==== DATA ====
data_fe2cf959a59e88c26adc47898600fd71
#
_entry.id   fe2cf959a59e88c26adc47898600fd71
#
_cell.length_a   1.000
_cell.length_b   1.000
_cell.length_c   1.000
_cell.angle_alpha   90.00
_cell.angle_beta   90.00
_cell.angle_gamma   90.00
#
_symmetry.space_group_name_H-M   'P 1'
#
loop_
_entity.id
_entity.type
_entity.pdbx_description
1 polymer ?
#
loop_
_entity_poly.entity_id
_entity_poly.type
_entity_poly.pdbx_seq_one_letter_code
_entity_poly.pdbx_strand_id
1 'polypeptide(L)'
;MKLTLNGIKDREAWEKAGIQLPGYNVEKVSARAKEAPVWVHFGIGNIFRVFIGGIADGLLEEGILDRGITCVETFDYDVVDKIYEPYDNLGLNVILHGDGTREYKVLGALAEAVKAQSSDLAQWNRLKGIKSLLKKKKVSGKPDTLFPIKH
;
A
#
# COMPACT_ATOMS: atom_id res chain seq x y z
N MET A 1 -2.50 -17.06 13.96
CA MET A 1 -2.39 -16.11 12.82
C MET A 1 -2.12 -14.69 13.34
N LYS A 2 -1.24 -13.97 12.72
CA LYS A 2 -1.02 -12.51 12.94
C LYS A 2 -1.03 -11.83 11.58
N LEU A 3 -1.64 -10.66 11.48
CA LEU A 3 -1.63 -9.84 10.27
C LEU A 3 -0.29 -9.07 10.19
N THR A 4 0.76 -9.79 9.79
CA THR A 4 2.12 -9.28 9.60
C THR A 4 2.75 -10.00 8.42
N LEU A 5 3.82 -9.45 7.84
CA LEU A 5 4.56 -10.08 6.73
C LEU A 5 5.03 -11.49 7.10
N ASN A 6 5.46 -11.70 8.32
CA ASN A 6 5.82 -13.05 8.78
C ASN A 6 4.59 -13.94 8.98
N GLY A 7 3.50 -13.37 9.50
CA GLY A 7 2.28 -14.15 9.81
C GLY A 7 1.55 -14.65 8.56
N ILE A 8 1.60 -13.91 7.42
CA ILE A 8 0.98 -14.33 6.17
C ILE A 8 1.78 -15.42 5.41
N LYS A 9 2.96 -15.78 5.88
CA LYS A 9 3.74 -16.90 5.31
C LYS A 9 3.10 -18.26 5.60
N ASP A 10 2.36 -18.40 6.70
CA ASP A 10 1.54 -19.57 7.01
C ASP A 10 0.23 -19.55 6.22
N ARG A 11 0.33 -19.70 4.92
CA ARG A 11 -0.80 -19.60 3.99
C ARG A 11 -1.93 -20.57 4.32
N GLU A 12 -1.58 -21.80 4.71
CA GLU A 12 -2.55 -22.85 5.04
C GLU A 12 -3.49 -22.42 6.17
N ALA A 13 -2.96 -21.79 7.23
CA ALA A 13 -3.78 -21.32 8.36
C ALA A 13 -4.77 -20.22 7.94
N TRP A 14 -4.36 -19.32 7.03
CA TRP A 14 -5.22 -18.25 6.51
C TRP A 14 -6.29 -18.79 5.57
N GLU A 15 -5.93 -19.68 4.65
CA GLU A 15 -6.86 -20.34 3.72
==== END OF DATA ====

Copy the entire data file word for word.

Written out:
data_fe2cf959a59e88c26adc47898600fd71
#
_entry.id   fe2cf959a59e88c26adc47898600fd71
#
_cell.length_a   1.000
_cell.length_b   1.000
_cell.length_c   1.000
_cell.angle_alpha   90.00
_cell.angle_beta   90.00
_cell.angle_gamma   90.00
#
_symmetry.space_group_name_H-M   'P 1'
#
loop_
_entity.id
_entity.type
_entity.pdbx_description
1 polymer ?
#
loop_
_entity_poly.entity_id
_entity_poly.type
_entity_poly.pdbx_seq_one_letter_code
_entity_poly.pdbx_strand_id
1 'polypeptide(L)'
;MKLTLNGIKDREAWEKAGIQLPGYNVEKVSARAKEAPVWVHFGIGNIFRVFIGGIADGLLEEGILDRGITCVETFDYDVVDKIYEPYDNLGLNVILHGDGTREYKVLGALAEAVKAQSSDLAQWNRLKGIKSLLKKKKVSGKPDTLFPIKH
;
A
#
# COMPACT_ATOMS: atom_id res chain seq x y z
N MET A 1 -2.50 -17.06 13.96
CA MET A 1 -2.39 -16.11 12.82
C MET A 1 -2.12 -14.69 13.34
N LYS A 2 -1.24 -13.97 12.72
CA LYS A 2 -1.02 -12.51 12.94
C LYS A 2 -1.03 -11.83 11.58
N LEU A 3 -1.64 -10.66 11.48
CA LEU A 3 -1.63 -9.84 10.27
C LEU A 3 -0.29 -9.07 10.19
N THR A 4 0.76 -9.79 9.79
CA THR A 4 2.12 -9.28 9.60
C THR A 4 2.75 -10.00 8.42
N LEU A 5 3.82 -9.45 7.84
CA LEU A 5 4.56 -10.08 6.73
C LEU A 5 5.03 -11.49 7.10
N ASN A 6 5.46 -11.70 8.32
CA ASN A 6 5.82 -13.05 8.78
C ASN A 6 4.59 -13.94 8.98
N GLY A 7 3.50 -13.37 9.50
CA GLY A 7 2.28 -14.15 9.81
C GLY A 7 1.55 -14.65 8.56
N ILE A 8 1.60 -13.91 7.42
CA ILE A 8 0.98 -14.33 6.17
C ILE A 8 1.78 -15.42 5.41
N LYS A 9 2.96 -15.78 5.88
CA LYS A 9 3.74 -16.90 5.31
C LYS A 9 3.10 -18.26 5.60
N ASP A 10 2.36 -18.40 6.70
CA ASP A 10 1.54 -19.57 7.01
C ASP A 10 0.23 -19.55 6.22
N ARG A 11 0.33 -19.70 4.92
CA ARG A 11 -0.80 -19.60 3.99
C ARG A 11 -1.93 -20.57 4.32
N GLU A 12 -1.58 -21.80 4.71
CA GLU A 12 -2.55 -22.85 5.04
C GLU A 12 -3.49 -22.42 6.17
N ALA A 13 -2.96 -21.79 7.23
CA ALA A 13 -3.78 -21.32 8.36
C ALA A 13 -4.77 -20.22 7.94
N TRP A 14 -4.36 -19.32 7.03
CA TRP A 14 -5.22 -18.25 6.51
C TRP A 14 -6.29 -18.79 5.57
N GLU A 15 -5.93 -19.68 4.65
CA GLU A 15 -6.86 -20.34 3.72